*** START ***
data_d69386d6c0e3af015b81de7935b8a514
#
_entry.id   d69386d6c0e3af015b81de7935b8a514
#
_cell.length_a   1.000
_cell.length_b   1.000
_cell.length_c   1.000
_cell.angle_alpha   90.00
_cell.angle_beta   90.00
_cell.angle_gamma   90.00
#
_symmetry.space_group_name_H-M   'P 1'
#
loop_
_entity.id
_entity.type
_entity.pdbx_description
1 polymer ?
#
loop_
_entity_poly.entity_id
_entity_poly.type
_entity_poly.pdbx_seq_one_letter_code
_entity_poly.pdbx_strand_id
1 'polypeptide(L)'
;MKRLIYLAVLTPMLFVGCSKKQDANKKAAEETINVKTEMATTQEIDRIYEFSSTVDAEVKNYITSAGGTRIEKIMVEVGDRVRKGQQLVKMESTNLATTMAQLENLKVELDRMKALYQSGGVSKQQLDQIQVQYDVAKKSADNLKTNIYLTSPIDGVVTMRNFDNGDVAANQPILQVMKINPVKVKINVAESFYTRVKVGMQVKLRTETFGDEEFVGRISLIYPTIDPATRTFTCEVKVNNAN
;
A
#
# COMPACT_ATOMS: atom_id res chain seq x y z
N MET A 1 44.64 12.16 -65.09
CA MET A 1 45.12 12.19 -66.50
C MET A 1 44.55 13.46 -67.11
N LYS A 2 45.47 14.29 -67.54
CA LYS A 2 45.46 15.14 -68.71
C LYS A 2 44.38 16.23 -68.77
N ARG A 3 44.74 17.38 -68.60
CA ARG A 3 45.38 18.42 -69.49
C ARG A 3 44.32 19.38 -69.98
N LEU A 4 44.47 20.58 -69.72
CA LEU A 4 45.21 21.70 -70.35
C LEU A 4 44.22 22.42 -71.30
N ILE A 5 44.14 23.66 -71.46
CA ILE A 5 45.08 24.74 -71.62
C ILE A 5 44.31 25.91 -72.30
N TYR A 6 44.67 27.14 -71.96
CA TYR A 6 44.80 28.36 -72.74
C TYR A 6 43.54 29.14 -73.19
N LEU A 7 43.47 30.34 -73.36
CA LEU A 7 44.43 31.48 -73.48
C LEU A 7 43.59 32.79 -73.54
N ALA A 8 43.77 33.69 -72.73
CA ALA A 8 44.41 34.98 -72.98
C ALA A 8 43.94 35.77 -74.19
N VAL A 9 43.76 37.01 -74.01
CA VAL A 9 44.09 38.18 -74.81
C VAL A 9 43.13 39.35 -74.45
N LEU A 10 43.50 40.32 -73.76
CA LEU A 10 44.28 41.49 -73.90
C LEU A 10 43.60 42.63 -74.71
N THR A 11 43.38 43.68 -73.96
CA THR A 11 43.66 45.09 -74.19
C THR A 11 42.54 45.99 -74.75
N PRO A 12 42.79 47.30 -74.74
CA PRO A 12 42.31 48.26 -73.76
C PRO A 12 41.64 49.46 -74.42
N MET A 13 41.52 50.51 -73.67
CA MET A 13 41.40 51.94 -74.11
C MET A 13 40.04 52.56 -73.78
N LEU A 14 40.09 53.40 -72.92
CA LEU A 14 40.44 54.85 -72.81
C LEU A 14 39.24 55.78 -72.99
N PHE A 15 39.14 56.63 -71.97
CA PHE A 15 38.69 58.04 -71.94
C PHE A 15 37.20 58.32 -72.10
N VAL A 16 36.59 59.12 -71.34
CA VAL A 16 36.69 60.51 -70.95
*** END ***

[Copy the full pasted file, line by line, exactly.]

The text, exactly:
data_d69386d6c0e3af015b81de7935b8a514
#
_entry.id   d69386d6c0e3af015b81de7935b8a514
#
_cell.length_a   1.000
_cell.length_b   1.000
_cell.length_c   1.000
_cell.angle_alpha   90.00
_cell.angle_beta   90.00
_cell.angle_gamma   90.00
#
_symmetry.space_group_name_H-M   'P 1'
#
loop_
_entity.id
_entity.type
_entity.pdbx_description
1 polymer ?
#
loop_
_entity_poly.entity_id
_entity_poly.type
_entity_poly.pdbx_seq_one_letter_code
_entity_poly.pdbx_strand_id
1 'polypeptide(L)'
;MKRLIYLAVLTPMLFVGCSKKQDANKKAAEETINVKTEMATTQEIDRIYEFSSTVDAEVKNYITSAGGTRIEKIMVEVGDRVRKGQQLVKMESTNLATTMAQLENLKVELDRMKALYQSGGVSKQQLDQIQVQYDVAKKSADNLKTNIYLTSPIDGVVTMRNFDNGDVAANQPILQVMKINPVKVKINVAESFYTRVKVGMQVKLRTETFGDEEFVGRISLIYPTIDPATRTFTCEVKVNNAN
;
A
#
# COMPACT_ATOMS: atom_id res chain seq x y z
N MET A 1 44.64 12.16 -65.09
CA MET A 1 45.12 12.19 -66.50
C MET A 1 44.55 13.46 -67.11
N LYS A 2 45.47 14.29 -67.54
CA LYS A 2 45.46 15.14 -68.71
C LYS A 2 44.38 16.23 -68.77
N ARG A 3 44.74 17.38 -68.60
CA ARG A 3 45.38 18.42 -69.49
C ARG A 3 44.32 19.38 -69.98
N LEU A 4 44.47 20.58 -69.72
CA LEU A 4 45.21 21.70 -70.35
C LEU A 4 44.22 22.42 -71.30
N ILE A 5 44.14 23.66 -71.46
CA ILE A 5 45.08 24.74 -71.62
C ILE A 5 44.31 25.91 -72.30
N TYR A 6 44.67 27.14 -71.96
CA TYR A 6 44.80 28.36 -72.74
C TYR A 6 43.54 29.14 -73.19
N LEU A 7 43.47 30.34 -73.36
CA LEU A 7 44.43 31.48 -73.48
C LEU A 7 43.59 32.79 -73.54
N ALA A 8 43.77 33.69 -72.73
CA ALA A 8 44.41 34.98 -72.98
C ALA A 8 43.94 35.77 -74.19
N VAL A 9 43.76 37.01 -74.01
CA VAL A 9 44.09 38.18 -74.81
C VAL A 9 43.13 39.35 -74.45
N LEU A 10 43.50 40.32 -73.76
CA LEU A 10 44.28 41.49 -73.90
C LEU A 10 43.60 42.63 -74.71
N THR A 11 43.38 43.68 -73.96
CA THR A 11 43.66 45.09 -74.19
C THR A 11 42.54 45.99 -74.75
N PRO A 12 42.79 47.30 -74.74
CA PRO A 12 42.31 48.26 -73.76
C PRO A 12 41.64 49.46 -74.42
N MET A 13 41.52 50.51 -73.67
CA MET A 13 41.40 51.94 -74.11
C MET A 13 40.04 52.56 -73.78
N LEU A 14 40.09 53.40 -72.92
CA LEU A 14 40.44 54.85 -72.81
C LEU A 14 39.24 55.78 -72.99
N PHE A 15 39.14 56.63 -71.97
CA PHE A 15 38.69 58.04 -71.94
C PHE A 15 37.20 58.32 -72.10
N VAL A 16 36.59 59.12 -71.34
CA VAL A 16 36.69 60.51 -70.95